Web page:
Bottom LIne: If you don't have the tenacity, stomach and resources to litigate all the way you might just as well settle on any terms you can get. You can improve your odds by sending a QWR, DVL, complaint to CFPB or Complaint to State AG. You can also improve your odds by aggressively pursuing discovery in litigation and getting an order requiring your opposition to produce answers or documents that they don't have.

BUT if you do have the tenacity, stomach and resources to litigate all the way to the end your chances of a favorable result are greatly improved.

Valuing a case for timing of settlement and amount of settlement.

The answer depends upon your goals and your determination. These cases are settled within a very wide range. The highest known to me is $31 million. The lowest, and there are many, are eventually settled for nominal amounts, cash for keys etc. When pressed to the end the average settlement is in six figures, all under seal of confidentiality. Some settlements allow retention or recovery of the property. Those will often be under the guise of a "modification" that is in reality an entirely new loan.

The only constant factors appear to be the following:

  • The banks force every litigant to either go to the end aggressively or give up. Most give up essentially and settle for far less than the case is worth. So don't expect any meaningful settlement offers until the 11th hour or beyond.
  • Those cases in which discovery is litigated aggressively settle earlier and better than those who merely wait for trial. Motions to compel, motions for sanctions and motions in limine are common in such cases.
  • Those cases in which cross examination is effective in breaking down the credibility and foundation for the evidence proffered for a foreclosure remedy typically, but not always, result in a judgment for the borrower or a favorable settlement just prior to the announcement or entry of judgment or a final order. Cross examination requires extensive preparation and practice before trial and the ability and willingness to press points on follow-up.
  • All devices that could result in an award of attorney fees should be employed as this adds a ground floor to the claim for damages in settlement or judgment.
  • Assessing the value of a case is very complex and always evolving. As with all cases there are two main layers, to wit: the value to the Plaintiff and the value to the Defendant. In foreclosures there is a huge disparity between the two.
    • If the homeowner loses the case they lose their financial reputation in addition to their property and suffer the consequences of disruption to their personal lives, emotional and physical health.
    • If the claimant wins, it is almost meaningless to them in terms of monetary reward. The named claimant was never intended to receive the proceeds of liquidation of the property and doesn't get it. The parties directing the attorneys for the named claimant get another nail in the box in which the myth of securitization is perpetuated.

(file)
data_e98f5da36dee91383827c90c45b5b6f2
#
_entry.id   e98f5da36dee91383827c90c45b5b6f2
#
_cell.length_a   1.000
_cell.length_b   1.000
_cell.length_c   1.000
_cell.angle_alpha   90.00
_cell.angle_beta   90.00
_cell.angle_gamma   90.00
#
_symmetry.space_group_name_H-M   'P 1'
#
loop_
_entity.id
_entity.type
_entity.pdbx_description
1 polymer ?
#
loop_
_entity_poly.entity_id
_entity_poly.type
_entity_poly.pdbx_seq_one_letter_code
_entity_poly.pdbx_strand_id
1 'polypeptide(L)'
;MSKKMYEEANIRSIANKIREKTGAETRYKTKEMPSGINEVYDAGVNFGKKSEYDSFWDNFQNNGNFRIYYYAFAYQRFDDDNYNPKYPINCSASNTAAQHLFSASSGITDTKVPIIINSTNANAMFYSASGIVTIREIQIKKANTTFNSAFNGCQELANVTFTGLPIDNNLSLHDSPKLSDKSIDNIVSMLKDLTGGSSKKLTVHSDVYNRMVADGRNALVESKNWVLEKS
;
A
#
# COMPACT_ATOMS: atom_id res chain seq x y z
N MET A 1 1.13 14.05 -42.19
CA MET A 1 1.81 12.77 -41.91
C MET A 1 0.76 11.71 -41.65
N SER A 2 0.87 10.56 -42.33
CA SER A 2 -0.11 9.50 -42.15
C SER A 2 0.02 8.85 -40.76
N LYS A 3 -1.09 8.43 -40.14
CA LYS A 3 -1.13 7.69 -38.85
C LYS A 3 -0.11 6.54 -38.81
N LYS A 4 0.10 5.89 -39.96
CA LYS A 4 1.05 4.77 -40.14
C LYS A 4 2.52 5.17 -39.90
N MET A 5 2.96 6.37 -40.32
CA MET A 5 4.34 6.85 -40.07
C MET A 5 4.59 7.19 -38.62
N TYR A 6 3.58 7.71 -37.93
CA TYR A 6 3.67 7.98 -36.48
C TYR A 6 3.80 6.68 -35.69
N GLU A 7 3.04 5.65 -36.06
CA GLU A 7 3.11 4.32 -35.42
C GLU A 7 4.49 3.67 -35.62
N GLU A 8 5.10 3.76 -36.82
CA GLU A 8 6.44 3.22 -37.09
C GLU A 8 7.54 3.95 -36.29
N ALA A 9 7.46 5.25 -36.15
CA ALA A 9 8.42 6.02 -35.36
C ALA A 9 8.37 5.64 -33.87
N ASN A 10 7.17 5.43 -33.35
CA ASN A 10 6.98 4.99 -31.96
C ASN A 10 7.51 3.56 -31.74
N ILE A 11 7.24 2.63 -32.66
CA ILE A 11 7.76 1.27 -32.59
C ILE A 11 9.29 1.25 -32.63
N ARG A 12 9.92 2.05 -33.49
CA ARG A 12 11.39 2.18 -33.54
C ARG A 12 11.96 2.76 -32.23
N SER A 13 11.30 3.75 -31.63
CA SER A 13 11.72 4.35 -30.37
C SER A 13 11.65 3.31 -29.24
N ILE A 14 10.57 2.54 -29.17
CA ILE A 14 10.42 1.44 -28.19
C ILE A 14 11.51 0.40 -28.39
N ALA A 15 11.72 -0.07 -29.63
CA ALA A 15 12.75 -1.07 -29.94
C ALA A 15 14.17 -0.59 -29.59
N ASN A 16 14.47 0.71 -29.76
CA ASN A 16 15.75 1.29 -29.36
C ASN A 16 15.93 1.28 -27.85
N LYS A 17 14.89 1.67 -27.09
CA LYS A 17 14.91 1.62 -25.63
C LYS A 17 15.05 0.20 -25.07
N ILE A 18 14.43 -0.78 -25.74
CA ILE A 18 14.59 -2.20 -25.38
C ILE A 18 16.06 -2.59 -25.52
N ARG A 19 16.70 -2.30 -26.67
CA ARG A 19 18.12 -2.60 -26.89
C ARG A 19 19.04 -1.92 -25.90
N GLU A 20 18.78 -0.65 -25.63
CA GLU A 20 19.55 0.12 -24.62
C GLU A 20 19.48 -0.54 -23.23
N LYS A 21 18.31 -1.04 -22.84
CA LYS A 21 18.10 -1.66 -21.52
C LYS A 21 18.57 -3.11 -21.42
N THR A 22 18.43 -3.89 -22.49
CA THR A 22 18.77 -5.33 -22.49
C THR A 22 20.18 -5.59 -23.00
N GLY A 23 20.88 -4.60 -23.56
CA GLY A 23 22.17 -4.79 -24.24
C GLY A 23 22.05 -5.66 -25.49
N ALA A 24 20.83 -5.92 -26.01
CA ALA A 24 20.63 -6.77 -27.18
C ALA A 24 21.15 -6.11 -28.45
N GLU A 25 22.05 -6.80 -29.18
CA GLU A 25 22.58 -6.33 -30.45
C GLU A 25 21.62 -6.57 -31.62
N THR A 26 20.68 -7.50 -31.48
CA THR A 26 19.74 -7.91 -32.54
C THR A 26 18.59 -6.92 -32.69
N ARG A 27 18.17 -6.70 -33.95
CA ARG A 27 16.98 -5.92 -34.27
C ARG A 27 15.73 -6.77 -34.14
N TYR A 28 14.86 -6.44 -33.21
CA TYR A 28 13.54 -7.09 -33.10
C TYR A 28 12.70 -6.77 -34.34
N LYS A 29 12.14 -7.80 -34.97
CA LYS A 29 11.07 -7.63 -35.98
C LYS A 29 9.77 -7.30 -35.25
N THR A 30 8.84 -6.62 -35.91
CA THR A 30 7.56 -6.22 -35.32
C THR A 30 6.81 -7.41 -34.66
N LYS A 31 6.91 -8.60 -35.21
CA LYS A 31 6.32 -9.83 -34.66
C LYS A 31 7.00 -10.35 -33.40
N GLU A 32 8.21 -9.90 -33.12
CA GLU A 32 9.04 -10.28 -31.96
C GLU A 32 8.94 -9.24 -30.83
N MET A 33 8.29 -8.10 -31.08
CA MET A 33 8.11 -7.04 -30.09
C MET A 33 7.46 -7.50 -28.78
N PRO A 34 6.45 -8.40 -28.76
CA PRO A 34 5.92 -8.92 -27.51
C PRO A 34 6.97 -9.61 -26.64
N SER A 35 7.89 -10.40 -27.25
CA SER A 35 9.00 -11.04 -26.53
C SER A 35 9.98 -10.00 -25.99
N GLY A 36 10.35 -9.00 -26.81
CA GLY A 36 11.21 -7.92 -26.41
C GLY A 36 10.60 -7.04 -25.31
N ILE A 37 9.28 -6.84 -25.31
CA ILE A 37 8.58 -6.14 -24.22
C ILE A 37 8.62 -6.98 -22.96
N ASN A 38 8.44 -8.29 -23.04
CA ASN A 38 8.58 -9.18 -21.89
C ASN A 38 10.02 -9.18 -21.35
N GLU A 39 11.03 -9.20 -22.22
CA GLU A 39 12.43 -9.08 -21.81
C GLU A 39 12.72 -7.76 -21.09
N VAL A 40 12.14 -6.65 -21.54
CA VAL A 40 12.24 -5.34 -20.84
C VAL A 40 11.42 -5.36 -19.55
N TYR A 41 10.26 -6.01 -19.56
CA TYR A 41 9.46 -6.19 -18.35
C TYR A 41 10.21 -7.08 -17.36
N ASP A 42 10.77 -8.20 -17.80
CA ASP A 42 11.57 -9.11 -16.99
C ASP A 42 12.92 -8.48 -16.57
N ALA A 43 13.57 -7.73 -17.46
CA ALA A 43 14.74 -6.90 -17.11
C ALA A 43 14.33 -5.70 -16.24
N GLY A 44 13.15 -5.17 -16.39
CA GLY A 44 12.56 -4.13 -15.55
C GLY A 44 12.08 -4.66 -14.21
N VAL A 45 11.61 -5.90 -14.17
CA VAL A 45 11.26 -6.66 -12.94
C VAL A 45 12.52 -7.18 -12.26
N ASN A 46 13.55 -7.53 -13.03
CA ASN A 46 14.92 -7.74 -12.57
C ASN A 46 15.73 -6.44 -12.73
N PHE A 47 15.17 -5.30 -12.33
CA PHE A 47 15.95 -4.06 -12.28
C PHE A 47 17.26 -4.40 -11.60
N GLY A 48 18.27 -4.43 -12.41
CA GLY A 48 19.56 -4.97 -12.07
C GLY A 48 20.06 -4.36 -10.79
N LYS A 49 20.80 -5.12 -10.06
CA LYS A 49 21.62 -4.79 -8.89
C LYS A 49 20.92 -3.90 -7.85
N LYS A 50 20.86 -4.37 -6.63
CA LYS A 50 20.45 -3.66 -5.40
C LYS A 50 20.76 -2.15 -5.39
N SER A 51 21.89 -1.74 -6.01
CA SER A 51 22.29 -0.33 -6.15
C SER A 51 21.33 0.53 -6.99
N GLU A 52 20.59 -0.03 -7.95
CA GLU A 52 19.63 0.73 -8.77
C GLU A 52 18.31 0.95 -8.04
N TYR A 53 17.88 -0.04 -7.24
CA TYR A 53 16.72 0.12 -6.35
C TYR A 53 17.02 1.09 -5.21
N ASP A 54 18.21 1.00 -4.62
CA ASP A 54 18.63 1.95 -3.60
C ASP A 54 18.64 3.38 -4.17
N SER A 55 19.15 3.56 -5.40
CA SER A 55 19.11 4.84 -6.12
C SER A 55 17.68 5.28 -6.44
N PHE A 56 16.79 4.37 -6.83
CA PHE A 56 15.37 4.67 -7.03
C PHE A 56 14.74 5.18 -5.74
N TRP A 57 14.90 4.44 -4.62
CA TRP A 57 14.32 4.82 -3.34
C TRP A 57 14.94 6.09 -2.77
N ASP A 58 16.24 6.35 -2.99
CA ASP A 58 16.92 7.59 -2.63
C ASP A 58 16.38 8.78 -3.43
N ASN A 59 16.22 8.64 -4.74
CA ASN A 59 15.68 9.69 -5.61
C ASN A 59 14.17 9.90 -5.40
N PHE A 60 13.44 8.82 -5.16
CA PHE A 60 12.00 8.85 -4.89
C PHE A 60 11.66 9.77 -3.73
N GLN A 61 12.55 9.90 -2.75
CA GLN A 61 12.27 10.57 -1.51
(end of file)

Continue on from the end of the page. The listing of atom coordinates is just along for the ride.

• If the homeowner wins, it could either be a dismissal without prejudice, in which case the claimant has lost nothing, or a judgment on the merits, in which case the named claimant loses nothing and the loss is swallowed up amongst hundreds or thousands of other transactions. The threat of a homeowner winning generally has very little meaning to either the designated claimant or the parties pulling the strings.
    • Cases in which a win by the homeowner could represent a threat to the securitization scheme of the subject REMIC trust or other vehicle or to many such alleged trusts or vehicles represent the basis upon which larger settlements are paid. Hence cases in which (a) the existence of the claimant is going to be declared doubtful or fraudulent or (b) the existence of a claim by the claimant is going to be declared invalid or unsupported are then aggressively settled to bury the truth.


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"CFLA was founded by the Nation's Leading Foreclosure Defense Attorneys back in 2007 to serve the Foreclosure Defense Industry and fight pervasive Bank Fraud. Since opening our virtual doors, CFLA has rapidly expanded to become the premier online legal destination for small businesses and consumers. But as the company continues to grow, we're careful to hold true to our original vision. For us, putting the law within reach of millions of people is more than just a novel idea–it's the founding principle, just ask Andrew P. Lehman, J.D.. With convenient locations in Houston and Los Angeles, you can contact Our National Account Specialist and General Manager / Member Damion W. Emholtz at 888-758-CFLA (2352) for a free Mortgage Fraud Analysis or to obtain samples of work product, including cutting edge Bloomberg Securitization Audits, Litigation Support, Quiet Title Packages, and for more information about our Nationally Accredited and U.S. Department of Education Approved "Mortgage Securitization Analyst Training Certification" Classes (3 days) 24 hours for approved CLE & MCLE Credit (Now Available Online)".